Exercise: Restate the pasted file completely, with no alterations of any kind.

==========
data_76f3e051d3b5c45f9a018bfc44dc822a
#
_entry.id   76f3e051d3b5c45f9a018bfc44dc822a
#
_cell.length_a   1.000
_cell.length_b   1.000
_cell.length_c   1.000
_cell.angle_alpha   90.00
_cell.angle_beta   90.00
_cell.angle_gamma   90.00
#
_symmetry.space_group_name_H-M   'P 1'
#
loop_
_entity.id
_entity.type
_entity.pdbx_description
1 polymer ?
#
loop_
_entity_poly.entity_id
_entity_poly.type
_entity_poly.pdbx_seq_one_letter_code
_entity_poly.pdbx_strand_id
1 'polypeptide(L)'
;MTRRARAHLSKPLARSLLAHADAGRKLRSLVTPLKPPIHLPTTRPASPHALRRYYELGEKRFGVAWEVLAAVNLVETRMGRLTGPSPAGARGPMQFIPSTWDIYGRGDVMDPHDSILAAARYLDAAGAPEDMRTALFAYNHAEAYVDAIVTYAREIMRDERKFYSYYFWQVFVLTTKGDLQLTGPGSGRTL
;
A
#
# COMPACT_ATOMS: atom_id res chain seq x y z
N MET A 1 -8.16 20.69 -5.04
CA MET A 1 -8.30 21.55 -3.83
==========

data_76f3e051d3b5c45f9a018bfc44dc822a
#
_entry.id   76f3e051d3b5c45f9a018bfc44dc822a
#
_cell.length_a   1.000
_cell.length_b   1.000
_cell.length_c   1.000
_cell.angle_alpha   90.00
_cell.angle_beta   90.00
_cell.angle_gamma   90.00
#
_symmetry.space_group_name_H-M   'P 1'
#
loop_
_entity.id
_entity.type
_entity.pdbx_description
1 polymer ?
#
loop_
_entity_poly.entity_id
_entity_poly.type
_entity_poly.pdbx_seq_one_letter_code
_entity_poly.pdbx_strand_id
1 'polypeptide(L)'
;MTRRARAHLSKPLARSLLAHADAGRKLRSLVTPLKPPIHLPTTRPASPHALRRYYELGEKRFGVAWEVLAAVNLVETRMGRLTGPSPAGARGPMQFIPSTWDIYGRGDVMDPHDSILAAARYLDAAGAPEDMRTALFAYNHAEAYVDAIVTYAREIMRDERKFYSYYFWQVFVLTTKGDLQLTGPGSGRTL
;
A
#
# COMPACT_ATOMS: atom_id res chain seq x y z
N MET A 1 -8.16 20.69 -5.04
CA MET A 1 -8.30 21.55 -3.83